Paul Litherland: Teaching cyber safety to parents and kids

The 2022 WA Australian of the Year, Paul Litherland, started Surf Online Safe to educate schools on cyber safety. He’s now recognised as Australia’s leading expert in tech crime. As part of our 2022 Australian of the Year series, Paul talks about the biggest misconception around cybercrime and his top three tips for staying safe online.

Paul Litherland spent the last five years of his police career in the Technology Crime Unit. Throughout that time, he took calls from distraught parents whose kids had fallen victim to cybercrime.

Many of those kids were close in age to his own son and Paul found himself developing a deep empathy for their parents. But alongside that was also a growing sense of frustration at the lack of legislation, awareness and assistance for those affected by cybercrime. Something clearly needed to change and Paul was ready to step up to the challenge.

Rather than fight the system head-on, Paul decided to take the education route and began getting in touch with schools about running cyber safety presentations for their students, parents and teachers.

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What he thought would be a part-time gig quickly grew and led to him resigning from the police force to pursue it full time. In 2014, Paul founded Surf Online Safe and has since spoken at over 600 schools in the last eight years. He’s now recognised as Australia’s leading expert in cyber safety.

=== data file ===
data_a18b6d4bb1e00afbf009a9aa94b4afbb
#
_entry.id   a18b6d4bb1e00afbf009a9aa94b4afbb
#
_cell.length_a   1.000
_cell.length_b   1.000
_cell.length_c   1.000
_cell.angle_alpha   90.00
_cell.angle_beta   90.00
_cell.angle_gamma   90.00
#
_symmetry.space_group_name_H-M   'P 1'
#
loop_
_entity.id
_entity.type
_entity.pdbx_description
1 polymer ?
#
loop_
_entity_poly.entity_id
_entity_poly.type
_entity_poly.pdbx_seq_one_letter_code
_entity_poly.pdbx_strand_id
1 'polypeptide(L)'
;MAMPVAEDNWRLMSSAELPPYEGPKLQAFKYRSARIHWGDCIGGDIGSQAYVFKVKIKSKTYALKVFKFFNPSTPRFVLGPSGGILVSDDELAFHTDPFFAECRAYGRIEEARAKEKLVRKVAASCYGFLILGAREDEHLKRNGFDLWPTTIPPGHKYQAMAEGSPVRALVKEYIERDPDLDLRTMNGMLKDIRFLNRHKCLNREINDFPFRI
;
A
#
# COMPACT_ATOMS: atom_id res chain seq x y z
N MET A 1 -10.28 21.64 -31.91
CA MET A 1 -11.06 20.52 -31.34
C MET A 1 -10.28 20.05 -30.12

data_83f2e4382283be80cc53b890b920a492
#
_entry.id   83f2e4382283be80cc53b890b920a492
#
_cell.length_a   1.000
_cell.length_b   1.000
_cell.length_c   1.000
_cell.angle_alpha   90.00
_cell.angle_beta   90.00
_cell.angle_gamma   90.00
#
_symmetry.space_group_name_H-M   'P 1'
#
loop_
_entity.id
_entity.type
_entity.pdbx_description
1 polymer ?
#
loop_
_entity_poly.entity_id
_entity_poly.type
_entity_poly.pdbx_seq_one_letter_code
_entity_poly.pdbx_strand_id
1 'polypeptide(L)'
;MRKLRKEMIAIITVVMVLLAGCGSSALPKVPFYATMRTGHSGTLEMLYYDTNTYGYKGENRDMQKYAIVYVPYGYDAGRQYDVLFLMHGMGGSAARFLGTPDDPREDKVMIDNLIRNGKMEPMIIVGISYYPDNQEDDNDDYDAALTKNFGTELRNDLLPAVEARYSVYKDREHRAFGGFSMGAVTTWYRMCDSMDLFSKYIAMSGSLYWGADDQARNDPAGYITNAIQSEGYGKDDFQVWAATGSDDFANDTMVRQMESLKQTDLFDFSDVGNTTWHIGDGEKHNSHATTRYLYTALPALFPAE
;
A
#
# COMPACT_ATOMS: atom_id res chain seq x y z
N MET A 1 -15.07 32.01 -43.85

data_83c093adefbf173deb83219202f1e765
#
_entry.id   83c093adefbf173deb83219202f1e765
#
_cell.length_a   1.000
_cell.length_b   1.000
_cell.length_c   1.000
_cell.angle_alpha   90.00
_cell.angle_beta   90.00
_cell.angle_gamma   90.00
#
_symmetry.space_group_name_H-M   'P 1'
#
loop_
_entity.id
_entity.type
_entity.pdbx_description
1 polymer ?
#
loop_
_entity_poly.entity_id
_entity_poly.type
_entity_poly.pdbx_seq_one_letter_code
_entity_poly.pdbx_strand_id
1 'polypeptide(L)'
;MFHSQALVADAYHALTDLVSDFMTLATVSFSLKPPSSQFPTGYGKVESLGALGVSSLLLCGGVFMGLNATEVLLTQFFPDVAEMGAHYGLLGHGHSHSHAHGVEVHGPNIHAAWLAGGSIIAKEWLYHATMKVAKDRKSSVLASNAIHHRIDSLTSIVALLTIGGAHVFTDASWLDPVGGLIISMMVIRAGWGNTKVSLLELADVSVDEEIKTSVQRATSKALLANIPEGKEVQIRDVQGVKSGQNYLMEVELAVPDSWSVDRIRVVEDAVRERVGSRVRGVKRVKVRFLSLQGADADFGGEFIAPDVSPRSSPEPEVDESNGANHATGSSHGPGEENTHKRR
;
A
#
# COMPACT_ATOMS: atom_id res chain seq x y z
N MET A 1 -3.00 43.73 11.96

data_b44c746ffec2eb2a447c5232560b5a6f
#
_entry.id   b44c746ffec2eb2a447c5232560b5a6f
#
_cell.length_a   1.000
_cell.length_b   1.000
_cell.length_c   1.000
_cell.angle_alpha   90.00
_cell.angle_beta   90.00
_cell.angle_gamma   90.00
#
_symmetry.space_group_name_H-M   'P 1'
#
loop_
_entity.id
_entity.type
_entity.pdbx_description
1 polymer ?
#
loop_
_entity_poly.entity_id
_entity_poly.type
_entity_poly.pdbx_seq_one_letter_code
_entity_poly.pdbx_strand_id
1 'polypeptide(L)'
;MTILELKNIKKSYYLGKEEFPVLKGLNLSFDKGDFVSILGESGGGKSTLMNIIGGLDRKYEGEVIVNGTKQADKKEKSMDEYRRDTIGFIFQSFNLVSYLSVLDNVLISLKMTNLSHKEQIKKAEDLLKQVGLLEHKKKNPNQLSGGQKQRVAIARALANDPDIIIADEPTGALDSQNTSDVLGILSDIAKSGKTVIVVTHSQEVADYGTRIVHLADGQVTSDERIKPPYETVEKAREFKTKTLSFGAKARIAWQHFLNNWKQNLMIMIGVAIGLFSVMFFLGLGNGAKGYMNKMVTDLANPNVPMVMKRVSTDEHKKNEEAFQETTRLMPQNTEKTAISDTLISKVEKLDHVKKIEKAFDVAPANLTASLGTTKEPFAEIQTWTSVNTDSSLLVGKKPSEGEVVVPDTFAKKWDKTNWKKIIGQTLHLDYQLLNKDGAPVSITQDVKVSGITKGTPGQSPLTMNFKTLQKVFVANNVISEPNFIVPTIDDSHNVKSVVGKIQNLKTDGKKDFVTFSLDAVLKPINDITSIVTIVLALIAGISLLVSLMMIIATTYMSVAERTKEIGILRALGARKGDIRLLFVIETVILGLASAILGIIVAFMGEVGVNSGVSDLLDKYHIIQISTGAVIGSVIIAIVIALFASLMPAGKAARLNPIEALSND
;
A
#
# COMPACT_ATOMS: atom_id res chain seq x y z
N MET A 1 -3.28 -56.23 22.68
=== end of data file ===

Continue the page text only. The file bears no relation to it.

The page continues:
“It’s not until something goes seriously wrong - whether it’s being groomed, hacked or scammed - that you realise how poorly you’re protected online,” Paul says. “A lack of awareness and protection can cause people to be blasé with their risk-taking and makes them prone to being victims of cybercrime.”

Paul talks to us about the biggest misconception around cybercrime and his top three tips for staying safe online.

Tip 1: Slow down, take time to look around and trust your instincts. If it seems risky, ask questions and do your research.

What big educational gap in cybercrime are you still trying to close today?
"One of the biggest gaps is parents not knowing what their kids are actually doing online. Many parents say they’ll start paying attention when their kids are older but the online world is moving so quickly that you can’t take that risk. You need to know what’s happening with your kids right now."

How do you keep up with the speed at which the online world is moving?
"One of the benefits of working with schools is that kids are constantly talking to me and answering my questions. I’m always shocked by how advanced they are and the great lengths some will go to in hiding stuff from their parents. What deeply worries me is they don’t tell their parents when things go wrong. They suffer on their own. I’m trying to address this."